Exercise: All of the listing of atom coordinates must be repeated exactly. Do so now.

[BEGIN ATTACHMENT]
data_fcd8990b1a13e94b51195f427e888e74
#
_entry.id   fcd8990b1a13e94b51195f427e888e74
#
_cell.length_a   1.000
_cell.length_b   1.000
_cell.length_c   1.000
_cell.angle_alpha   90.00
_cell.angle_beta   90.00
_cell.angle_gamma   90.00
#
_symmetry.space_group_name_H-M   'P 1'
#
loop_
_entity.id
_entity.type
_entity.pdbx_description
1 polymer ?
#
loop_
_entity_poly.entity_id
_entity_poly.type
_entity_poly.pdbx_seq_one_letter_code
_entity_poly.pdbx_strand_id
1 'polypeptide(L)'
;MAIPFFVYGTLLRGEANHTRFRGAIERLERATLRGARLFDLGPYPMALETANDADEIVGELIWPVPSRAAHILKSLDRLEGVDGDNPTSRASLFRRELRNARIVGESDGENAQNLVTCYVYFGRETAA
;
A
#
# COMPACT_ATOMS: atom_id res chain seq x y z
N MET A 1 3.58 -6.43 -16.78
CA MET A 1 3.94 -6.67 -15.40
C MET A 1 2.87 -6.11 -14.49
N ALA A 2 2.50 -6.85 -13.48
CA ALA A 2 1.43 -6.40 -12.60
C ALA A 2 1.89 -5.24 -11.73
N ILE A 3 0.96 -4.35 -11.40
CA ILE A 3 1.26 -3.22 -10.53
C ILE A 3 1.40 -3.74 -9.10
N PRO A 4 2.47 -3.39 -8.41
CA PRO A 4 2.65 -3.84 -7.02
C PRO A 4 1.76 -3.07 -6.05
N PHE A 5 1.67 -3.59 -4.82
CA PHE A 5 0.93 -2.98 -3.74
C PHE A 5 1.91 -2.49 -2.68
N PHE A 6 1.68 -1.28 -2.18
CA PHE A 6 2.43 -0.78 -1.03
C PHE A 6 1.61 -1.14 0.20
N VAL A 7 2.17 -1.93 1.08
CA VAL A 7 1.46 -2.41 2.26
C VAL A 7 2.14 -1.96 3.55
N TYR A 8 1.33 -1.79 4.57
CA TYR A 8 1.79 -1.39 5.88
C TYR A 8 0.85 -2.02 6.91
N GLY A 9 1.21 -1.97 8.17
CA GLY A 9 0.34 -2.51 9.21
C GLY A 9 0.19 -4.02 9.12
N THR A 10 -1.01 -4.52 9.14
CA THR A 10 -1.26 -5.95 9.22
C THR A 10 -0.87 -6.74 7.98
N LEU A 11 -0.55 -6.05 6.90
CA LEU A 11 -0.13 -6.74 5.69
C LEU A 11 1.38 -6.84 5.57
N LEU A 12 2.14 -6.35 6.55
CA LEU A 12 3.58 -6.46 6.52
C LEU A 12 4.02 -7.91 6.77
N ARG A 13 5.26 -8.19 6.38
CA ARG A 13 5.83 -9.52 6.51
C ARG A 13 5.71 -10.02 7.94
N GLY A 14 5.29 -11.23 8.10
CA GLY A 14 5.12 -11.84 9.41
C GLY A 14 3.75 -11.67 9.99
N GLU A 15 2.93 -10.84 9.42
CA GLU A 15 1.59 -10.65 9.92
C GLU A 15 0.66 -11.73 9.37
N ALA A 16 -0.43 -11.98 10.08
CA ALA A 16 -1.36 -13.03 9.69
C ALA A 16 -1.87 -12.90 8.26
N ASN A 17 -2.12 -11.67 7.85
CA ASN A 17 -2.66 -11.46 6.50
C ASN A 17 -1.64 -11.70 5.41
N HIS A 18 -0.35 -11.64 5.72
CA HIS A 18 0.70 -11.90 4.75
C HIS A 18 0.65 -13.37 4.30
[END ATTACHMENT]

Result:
data_fcd8990b1a13e94b51195f427e888e74
#
_entry.id   fcd8990b1a13e94b51195f427e888e74
#
_cell.length_a   1.000
_cell.length_b   1.000
_cell.length_c   1.000
_cell.angle_alpha   90.00
_cell.angle_beta   90.00
_cell.angle_gamma   90.00
#
_symmetry.space_group_name_H-M   'P 1'
#
loop_
_entity.id
_entity.type
_entity.pdbx_description
1 polymer ?
#
loop_
_entity_poly.entity_id
_entity_poly.type
_entity_poly.pdbx_seq_one_letter_code
_entity_poly.pdbx_strand_id
1 'polypeptide(L)'
;MAIPFFVYGTLLRGEANHTRFRGAIERLERATLRGARLFDLGPYPMALETANDADEIVGELIWPVPSRAAHILKSLDRLEGVDGDNPTSRASLFRRELRNARIVGESDGENAQNLVTCYVYFGRETAA
;
A
#
# COMPACT_ATOMS: atom_id res chain seq x y z
N MET A 1 3.58 -6.43 -16.78
CA MET A 1 3.94 -6.67 -15.40
C MET A 1 2.87 -6.11 -14.49
N ALA A 2 2.50 -6.85 -13.48
CA ALA A 2 1.43 -6.40 -12.60
C ALA A 2 1.89 -5.24 -11.73
N ILE A 3 0.96 -4.35 -11.40
CA ILE A 3 1.26 -3.22 -10.53
C ILE A 3 1.40 -3.74 -9.10
N PRO A 4 2.47 -3.39 -8.41
CA PRO A 4 2.65 -3.84 -7.02
C PRO A 4 1.76 -3.07 -6.05
N PHE A 5 1.67 -3.59 -4.82
CA PHE A 5 0.93 -2.98 -3.74
C PHE A 5 1.91 -2.49 -2.68
N PHE A 6 1.68 -1.28 -2.18
CA PHE A 6 2.43 -0.78 -1.03
C PHE A 6 1.61 -1.14 0.20
N VAL A 7 2.17 -1.93 1.08
CA VAL A 7 1.46 -2.41 2.26
C VAL A 7 2.14 -1.96 3.55
N TYR A 8 1.33 -1.79 4.57
CA TYR A 8 1.79 -1.39 5.88
C TYR A 8 0.85 -2.02 6.91
N GLY A 9 1.21 -1.97 8.17
CA GLY A 9 0.34 -2.51 9.21
C GLY A 9 0.19 -4.02 9.12
N THR A 10 -1.01 -4.52 9.14
CA THR A 10 -1.26 -5.95 9.22
C THR A 10 -0.87 -6.74 7.98
N LEU A 11 -0.55 -6.05 6.90
CA LEU A 11 -0.13 -6.74 5.69
C LEU A 11 1.38 -6.84 5.57
N LEU A 12 2.14 -6.35 6.55
CA LEU A 12 3.58 -6.46 6.52
C LEU A 12 4.02 -7.91 6.77
N ARG A 13 5.26 -8.19 6.38
CA ARG A 13 5.83 -9.52 6.51
C ARG A 13 5.71 -10.02 7.94
N GLY A 14 5.29 -11.23 8.10
CA GLY A 14 5.12 -11.84 9.41
C GLY A 14 3.75 -11.67 9.99
N GLU A 15 2.93 -10.84 9.42
CA GLU A 15 1.59 -10.65 9.92
C GLU A 15 0.66 -11.73 9.37
N ALA A 16 -0.43 -11.98 10.08
CA ALA A 16 -1.36 -13.03 9.69
C ALA A 16 -1.87 -12.90 8.26
N ASN A 17 -2.12 -11.67 7.85
CA ASN A 17 -2.66 -11.46 6.50
C ASN A 17 -1.64 -11.70 5.41
N HIS A 18 -0.35 -11.64 5.72
CA HIS A 18 0.70 -11.90 4.75
C HIS A 18 0.65 -13.37 4.30